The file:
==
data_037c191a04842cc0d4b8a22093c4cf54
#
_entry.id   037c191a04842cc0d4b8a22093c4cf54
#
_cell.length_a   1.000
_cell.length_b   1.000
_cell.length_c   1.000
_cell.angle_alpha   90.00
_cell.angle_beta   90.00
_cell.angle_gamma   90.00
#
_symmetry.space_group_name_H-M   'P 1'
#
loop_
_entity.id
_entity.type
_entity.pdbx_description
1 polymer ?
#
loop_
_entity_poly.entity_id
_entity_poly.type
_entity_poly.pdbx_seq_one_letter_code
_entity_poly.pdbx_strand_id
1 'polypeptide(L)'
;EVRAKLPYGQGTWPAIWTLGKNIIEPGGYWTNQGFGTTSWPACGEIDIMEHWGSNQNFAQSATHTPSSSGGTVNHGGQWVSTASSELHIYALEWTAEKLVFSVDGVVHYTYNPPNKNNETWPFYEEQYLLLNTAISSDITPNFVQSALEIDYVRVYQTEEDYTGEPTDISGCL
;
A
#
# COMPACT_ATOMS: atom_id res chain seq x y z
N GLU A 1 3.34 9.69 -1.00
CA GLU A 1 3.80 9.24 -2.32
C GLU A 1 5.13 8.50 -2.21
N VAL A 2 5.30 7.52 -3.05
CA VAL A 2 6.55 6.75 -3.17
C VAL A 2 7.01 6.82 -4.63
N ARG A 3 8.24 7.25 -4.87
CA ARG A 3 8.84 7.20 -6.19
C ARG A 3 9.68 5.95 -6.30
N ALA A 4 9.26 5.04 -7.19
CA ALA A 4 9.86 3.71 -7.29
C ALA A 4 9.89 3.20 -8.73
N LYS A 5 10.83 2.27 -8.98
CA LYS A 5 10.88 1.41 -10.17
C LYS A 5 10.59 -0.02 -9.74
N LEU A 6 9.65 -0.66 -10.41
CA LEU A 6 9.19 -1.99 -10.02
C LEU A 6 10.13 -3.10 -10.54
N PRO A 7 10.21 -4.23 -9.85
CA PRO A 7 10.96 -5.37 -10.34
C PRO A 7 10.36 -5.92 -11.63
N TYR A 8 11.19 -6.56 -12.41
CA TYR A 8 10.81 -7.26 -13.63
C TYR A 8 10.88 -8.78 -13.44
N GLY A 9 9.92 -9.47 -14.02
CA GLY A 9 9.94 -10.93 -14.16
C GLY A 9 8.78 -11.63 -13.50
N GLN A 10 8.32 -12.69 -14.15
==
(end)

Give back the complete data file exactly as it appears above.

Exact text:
data_037c191a04842cc0d4b8a22093c4cf54
#
_entry.id   037c191a04842cc0d4b8a22093c4cf54
#
_cell.length_a   1.000
_cell.length_b   1.000
_cell.length_c   1.000
_cell.angle_alpha   90.00
_cell.angle_beta   90.00
_cell.angle_gamma   90.00
#
_symmetry.space_group_name_H-M   'P 1'
#
loop_
_entity.id
_entity.type
_entity.pdbx_description
1 polymer ?
#
loop_
_entity_poly.entity_id
_entity_poly.type
_entity_poly.pdbx_seq_one_letter_code
_entity_poly.pdbx_strand_id
1 'polypeptide(L)'
;EVRAKLPYGQGTWPAIWTLGKNIIEPGGYWTNQGFGTTSWPACGEIDIMEHWGSNQNFAQSATHTPSSSGGTVNHGGQWVSTASSELHIYALEWTAEKLVFSVDGVVHYTYNPPNKNNETWPFYEEQYLLLNTAISSDITPNFVQSALEIDYVRVYQTEEDYTGEPTDISGCL
;
A
#
# COMPACT_ATOMS: atom_id res chain seq x y z
N GLU A 1 3.34 9.69 -1.00
CA GLU A 1 3.80 9.24 -2.32
C GLU A 1 5.13 8.50 -2.21
N VAL A 2 5.30 7.52 -3.05
CA VAL A 2 6.55 6.75 -3.17
C VAL A 2 7.01 6.82 -4.63
N ARG A 3 8.24 7.25 -4.87
CA ARG A 3 8.84 7.20 -6.19
C ARG A 3 9.68 5.95 -6.30
N ALA A 4 9.26 5.04 -7.19
CA ALA A 4 9.86 3.71 -7.29
C ALA A 4 9.89 3.20 -8.73
N LYS A 5 10.83 2.27 -8.98
CA LYS A 5 10.88 1.41 -10.17
C LYS A 5 10.59 -0.02 -9.74
N LEU A 6 9.65 -0.66 -10.41
CA LEU A 6 9.19 -1.99 -10.02
C LEU A 6 10.13 -3.10 -10.54
N PRO A 7 10.21 -4.23 -9.85
CA PRO A 7 10.96 -5.37 -10.34
C PRO A 7 10.36 -5.92 -11.63
N TYR A 8 11.19 -6.56 -12.41
CA TYR A 8 10.81 -7.26 -13.63
C TYR A 8 10.88 -8.78 -13.44
N GLY A 9 9.92 -9.47 -14.02
CA GLY A 9 9.94 -10.93 -14.16
C GLY A 9 8.78 -11.63 -13.50
N GLN A 10 8.32 -12.69 -14.15